Attachment Anxiety, Social Isolation as Correlates of Hopelessness
Content Structure of Attachment Anxiety, Social Isolation as Correlates of Hopelessness
- The abstract contains the research problem, the objectives, methodology, results, and recommendations
- Chapter one of this thesis or project materials contains the background to the study, the research problem, the research questions, research objectives, research hypotheses, significance of the study, the scope of the study, organization of the study, and the operational definition of terms.
- Chapter two contains relevant literature on the issue under investigation. The chapter is divided into five parts which are the conceptual review, theoretical review, empirical review, conceptual framework, and gaps in research
- Chapter three contains the research design, study area, population, sample size and sampling technique, validity, reliability, source of data, operationalization of variables, research models, and data analysis method
- Chapter four contains the data analysis and the discussion of the findings
- Chapter five contains the summary of findings, conclusions, recommendations, contributions to knowledge, and recommendations for further studies.
- References: The references are in APA
Abstract of Attachment Anxiety, Social Isolation as Correlates of Hopelessness
The study examined the attachment anxiety and social isolation as correlates to hopelessness.
The study employed the survey design and the purposive sampling technique to select 450 Babcock University Students, Iperu Remo area of Ogun State. A well-constructed questionnaire, which was adjudged valid and reliable, was used for collection of data from the respondents. The data obtained through the administration of the questionnaires was analyzed using the Pearson correlation analysis. The study were analyzed using the descriptive statistics techniques such as tables, percentage, frequency and mean. Furthermore, the Pearson Correlation Analysis was employed to empirically ascertain the degree of relationship between attachment anxiety and social isolation and hopelessness.
The study revealed that there is positive and significant relationship between Social isolation and hopelessness (r=0.772; p<0.05). A positive and significant relationship exists between Attachment anxiety and hopelessness (r=.896; p<0.05). A positive and significant relationship exists between Social isolation and attachment anxiety and hopelessness (r=0.772; p<0.05).
The study concluded that attachment anxiety and social isolation are significantly correlated to hopelessness. The study recommends that: Babcock University managements should let student understand meaning of social isolation among students. Babcock University managements should try to educate the student on how to avoid attachment anxiety that can lead to hopelessness. Babcock University managements should try to educate the student on how to be hopeful among other students attending first year experience scheme. Babcock University departments need an urgent reappraisal. Babcock University departments HOD and lecturers must become contextually relevant to students.
Chapter One of Attachment Anxiety, Social Isolation as Correlates of Hopelessness
Background to the Study
The well-being of human in general, and their hopelessness in particular, are important themes in recent discussions in the Western world. The social integration and participation of human in society are seen as indicators of productive aging, and the alleviation of hopelessness forms part of policies aimed at achieving the goal of ‘successful’ aging. A person’s ability to have close relationships with other people is one of the most important features of a healthy personality. Close relationships influence the personal and social development processes of people considerably. From a perspective of attachment theory, the quality of one’s closest relationships beginning in infancy set the stage for subsequent development. When these relationships are secure, they promote self-reliance, confident exploration of the environment, and resiliency in dealing with life’s stresses and crises (Bowlby, 1979). On the other hand, lack of secure attachment can lead to difficulties in regulating emotions and relating to others, engendering a vulnerability to psychological distress, loneliness and depression (Ouellette & DiPlacido, 2012).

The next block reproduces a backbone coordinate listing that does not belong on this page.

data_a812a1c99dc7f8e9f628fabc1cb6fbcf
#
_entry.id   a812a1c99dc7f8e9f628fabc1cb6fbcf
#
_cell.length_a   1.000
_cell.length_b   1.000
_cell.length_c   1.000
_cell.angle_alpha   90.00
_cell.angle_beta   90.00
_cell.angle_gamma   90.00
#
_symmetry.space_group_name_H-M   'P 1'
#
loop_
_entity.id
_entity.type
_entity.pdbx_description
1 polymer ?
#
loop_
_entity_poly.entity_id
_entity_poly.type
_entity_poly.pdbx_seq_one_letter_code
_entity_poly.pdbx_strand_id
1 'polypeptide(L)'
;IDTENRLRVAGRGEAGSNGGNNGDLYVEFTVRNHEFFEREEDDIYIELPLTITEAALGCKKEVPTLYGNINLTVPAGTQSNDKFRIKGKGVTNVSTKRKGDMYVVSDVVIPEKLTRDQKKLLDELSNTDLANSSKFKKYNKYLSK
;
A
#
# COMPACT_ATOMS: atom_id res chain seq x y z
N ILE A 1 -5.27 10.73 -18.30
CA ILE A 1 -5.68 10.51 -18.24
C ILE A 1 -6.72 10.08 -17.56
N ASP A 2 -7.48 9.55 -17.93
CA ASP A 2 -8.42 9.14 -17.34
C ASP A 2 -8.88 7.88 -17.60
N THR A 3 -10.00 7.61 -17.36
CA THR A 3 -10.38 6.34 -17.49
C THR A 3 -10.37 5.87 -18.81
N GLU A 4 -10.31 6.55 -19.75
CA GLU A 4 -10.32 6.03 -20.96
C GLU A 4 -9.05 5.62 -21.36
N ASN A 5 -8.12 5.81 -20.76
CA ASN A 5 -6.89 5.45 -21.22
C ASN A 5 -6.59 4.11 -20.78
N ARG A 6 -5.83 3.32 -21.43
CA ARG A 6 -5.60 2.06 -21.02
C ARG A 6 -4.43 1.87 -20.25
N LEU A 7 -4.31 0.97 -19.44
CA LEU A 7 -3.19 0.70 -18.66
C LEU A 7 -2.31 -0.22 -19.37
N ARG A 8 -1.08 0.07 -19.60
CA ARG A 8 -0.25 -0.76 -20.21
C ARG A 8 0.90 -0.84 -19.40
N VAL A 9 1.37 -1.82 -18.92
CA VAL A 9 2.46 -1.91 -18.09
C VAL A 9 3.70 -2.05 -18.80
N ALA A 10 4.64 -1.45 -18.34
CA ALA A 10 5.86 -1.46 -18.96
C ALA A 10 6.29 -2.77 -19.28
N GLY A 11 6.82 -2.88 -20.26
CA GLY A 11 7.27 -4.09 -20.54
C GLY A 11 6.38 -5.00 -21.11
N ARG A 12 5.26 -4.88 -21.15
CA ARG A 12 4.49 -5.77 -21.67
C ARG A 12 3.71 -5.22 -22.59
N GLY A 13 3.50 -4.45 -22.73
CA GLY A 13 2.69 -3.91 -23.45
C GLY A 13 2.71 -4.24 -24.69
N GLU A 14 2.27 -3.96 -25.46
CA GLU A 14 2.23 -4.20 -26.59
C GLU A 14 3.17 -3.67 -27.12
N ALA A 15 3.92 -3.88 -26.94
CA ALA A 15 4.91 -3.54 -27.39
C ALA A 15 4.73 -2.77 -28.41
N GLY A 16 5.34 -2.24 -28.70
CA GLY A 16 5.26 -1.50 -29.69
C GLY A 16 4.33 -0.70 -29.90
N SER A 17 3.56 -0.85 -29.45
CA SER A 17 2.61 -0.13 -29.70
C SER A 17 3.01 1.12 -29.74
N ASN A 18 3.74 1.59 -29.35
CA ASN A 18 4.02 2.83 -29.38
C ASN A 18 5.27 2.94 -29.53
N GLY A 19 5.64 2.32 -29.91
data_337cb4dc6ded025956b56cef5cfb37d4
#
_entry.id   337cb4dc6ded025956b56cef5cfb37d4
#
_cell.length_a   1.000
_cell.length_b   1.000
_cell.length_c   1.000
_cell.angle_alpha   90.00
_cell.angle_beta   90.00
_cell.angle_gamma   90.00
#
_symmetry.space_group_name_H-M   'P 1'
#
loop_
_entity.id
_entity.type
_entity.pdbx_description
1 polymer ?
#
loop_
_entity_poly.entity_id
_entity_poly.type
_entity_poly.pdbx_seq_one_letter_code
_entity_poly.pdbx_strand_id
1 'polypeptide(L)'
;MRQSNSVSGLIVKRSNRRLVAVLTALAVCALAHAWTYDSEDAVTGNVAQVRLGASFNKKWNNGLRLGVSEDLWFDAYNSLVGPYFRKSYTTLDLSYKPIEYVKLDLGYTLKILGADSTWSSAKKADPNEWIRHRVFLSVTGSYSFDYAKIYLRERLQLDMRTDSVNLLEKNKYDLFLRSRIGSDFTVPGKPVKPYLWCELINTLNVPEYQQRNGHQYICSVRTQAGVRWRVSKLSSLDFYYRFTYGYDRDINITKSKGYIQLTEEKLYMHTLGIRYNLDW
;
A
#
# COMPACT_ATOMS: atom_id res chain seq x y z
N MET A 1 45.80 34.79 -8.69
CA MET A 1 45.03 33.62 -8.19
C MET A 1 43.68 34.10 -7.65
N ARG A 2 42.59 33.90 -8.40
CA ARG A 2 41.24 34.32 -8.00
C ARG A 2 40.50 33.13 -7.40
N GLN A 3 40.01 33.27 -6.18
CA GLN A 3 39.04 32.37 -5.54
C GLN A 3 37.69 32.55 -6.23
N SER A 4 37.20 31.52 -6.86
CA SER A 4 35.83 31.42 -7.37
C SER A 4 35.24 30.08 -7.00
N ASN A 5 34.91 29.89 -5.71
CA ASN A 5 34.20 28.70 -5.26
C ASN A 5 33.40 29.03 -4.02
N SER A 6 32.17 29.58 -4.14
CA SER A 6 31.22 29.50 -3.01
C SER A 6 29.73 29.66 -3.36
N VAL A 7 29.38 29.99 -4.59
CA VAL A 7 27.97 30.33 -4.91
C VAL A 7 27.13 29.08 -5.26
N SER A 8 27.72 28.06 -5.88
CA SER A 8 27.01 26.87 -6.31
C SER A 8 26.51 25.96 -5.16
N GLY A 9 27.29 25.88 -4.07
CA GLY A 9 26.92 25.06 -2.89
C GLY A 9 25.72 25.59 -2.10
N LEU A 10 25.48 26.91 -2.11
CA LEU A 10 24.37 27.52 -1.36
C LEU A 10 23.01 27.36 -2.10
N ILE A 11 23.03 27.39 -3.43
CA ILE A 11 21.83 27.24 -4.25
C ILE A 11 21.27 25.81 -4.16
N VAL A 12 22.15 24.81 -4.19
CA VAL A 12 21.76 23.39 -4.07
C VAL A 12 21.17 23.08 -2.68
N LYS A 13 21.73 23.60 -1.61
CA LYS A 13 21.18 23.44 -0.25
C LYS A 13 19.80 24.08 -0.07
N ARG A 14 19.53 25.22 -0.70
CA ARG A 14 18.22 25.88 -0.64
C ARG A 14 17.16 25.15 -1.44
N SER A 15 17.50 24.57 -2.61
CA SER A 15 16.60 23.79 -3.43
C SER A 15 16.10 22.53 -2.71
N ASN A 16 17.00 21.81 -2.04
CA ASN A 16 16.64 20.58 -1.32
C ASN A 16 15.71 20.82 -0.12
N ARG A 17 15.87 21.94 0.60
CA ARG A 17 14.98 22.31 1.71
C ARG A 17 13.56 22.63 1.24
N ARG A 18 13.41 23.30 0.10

A report by the World Health Organization (World Health Organization, 2014) summarized key risk factors for hopelessness including isolation, relationship conflict or loss, previous suicide attempt, mental disorder, harmful use of alcohol, loss of employment, financial problems, chronic pain, family history of suicide and genetic and biological factors, as well as influences from a wider systemic level such as access to means and the availability of appropriate health care. The report further emphasized that vulnerability to hopelessness is likely to result from the cumulative effect of a number of risk factors.
Hopelessness has featured strongly in psychological theories of suicide. Initially the term was used broadly, to describe generalized negative expectancies about the future and feelings of depression (Menninger, 2005). Later, in an attempt to quantify ‘hopelessness’, a scale was derived and validated. Beck’s ‘Hopelessness Scale’ (Beck, Brown, Berchick, Stewart, & Steer, 2010) is made up of 20 specific measures and incorporates themes including ‘Feelings About the Future’, ‘Loss of Motivation’ and ‘Future Expectations’. Theories about the relationship between hopelessness and suicide have also been refined. Menninger, in 2005, identified hopelessness, in its broad sense, as a fundamental dimension of suicide. Beck went on to find that suicidal intent was more correlated with hopelessness than with depression (Beck et al., 2010). More recent models of suicidal behaviour, for example the ‘Cry of Pain’ model (Williams & Pollock, 2000) and the Schematic Appraisal Model of Suicide (Johnson, Cohen, Gould, Kasen, Brown, & Brook, 2008) emphasize the role of hopelessness in the development of suicidal behaviour. For example, the ‘Cry of Pain’ model includes a specific prediction that feelings of defeat can lead to feelings of entrapment, which, when projected into the future, can lead to hopelessness. Another recent model of suicidal behaviour focuses on the development of suicidal act from suicidal ideation, taking into account components increasing risk at each stage, including those relating to positive future thinking (O’Connor, 2011).